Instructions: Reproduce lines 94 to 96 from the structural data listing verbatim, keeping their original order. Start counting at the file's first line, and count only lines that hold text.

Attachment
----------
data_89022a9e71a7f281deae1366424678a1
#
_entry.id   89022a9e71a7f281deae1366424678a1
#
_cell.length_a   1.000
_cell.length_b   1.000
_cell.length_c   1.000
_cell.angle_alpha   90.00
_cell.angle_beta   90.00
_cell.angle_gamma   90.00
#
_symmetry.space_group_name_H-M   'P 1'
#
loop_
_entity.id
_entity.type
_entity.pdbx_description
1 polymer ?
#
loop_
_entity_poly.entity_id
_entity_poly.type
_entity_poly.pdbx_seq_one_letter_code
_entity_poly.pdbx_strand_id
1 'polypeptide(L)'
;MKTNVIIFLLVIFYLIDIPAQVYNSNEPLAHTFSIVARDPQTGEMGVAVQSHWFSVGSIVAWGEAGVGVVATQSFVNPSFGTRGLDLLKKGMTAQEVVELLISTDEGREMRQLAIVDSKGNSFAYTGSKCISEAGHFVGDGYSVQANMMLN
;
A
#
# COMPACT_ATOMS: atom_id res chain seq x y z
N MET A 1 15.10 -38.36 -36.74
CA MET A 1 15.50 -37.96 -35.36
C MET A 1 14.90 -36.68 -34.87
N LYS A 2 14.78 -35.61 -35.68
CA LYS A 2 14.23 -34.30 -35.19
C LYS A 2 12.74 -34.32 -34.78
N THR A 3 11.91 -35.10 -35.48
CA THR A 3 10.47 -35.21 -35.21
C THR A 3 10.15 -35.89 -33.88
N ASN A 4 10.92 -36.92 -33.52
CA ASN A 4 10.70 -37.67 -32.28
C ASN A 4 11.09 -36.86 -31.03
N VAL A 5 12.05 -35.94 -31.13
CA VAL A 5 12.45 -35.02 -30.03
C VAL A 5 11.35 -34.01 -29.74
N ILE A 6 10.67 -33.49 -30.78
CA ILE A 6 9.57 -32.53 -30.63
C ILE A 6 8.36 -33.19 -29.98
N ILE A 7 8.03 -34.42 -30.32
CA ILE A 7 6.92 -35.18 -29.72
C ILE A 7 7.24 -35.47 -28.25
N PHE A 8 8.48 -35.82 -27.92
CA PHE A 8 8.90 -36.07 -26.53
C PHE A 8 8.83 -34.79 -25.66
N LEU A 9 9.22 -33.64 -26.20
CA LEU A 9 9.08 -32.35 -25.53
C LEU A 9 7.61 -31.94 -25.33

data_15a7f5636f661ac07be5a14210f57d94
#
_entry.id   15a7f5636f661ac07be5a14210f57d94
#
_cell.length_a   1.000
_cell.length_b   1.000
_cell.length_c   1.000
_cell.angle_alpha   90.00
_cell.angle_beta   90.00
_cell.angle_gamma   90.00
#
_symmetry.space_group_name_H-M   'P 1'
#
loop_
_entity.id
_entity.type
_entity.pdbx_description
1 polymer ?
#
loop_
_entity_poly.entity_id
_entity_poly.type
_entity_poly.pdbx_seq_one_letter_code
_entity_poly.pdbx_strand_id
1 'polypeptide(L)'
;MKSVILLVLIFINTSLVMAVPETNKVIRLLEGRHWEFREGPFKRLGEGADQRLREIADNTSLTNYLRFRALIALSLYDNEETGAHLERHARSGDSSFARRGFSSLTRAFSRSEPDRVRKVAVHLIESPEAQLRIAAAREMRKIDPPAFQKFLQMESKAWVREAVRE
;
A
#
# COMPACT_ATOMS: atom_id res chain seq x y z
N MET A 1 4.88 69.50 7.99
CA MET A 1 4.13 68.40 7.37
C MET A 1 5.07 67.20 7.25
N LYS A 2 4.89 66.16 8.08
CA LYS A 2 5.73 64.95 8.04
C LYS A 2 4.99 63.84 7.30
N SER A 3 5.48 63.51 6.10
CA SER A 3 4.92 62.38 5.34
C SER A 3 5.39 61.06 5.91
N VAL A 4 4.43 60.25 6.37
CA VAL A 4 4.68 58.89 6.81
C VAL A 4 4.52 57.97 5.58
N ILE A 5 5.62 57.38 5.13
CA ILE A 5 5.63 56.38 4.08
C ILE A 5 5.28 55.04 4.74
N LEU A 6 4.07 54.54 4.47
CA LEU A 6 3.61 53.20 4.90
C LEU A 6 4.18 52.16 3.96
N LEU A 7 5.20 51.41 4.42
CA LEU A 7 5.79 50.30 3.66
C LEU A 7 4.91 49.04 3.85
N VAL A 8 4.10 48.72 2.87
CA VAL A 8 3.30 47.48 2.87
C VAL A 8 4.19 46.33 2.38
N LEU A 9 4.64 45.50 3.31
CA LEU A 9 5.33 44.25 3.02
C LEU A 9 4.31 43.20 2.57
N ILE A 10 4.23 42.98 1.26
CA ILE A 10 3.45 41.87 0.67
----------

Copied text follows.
N SER A 3 5.48 63.51 6.10
CA SER A 3 4.92 62.38 5.34
C SER A 3 5.39 61.06 5.91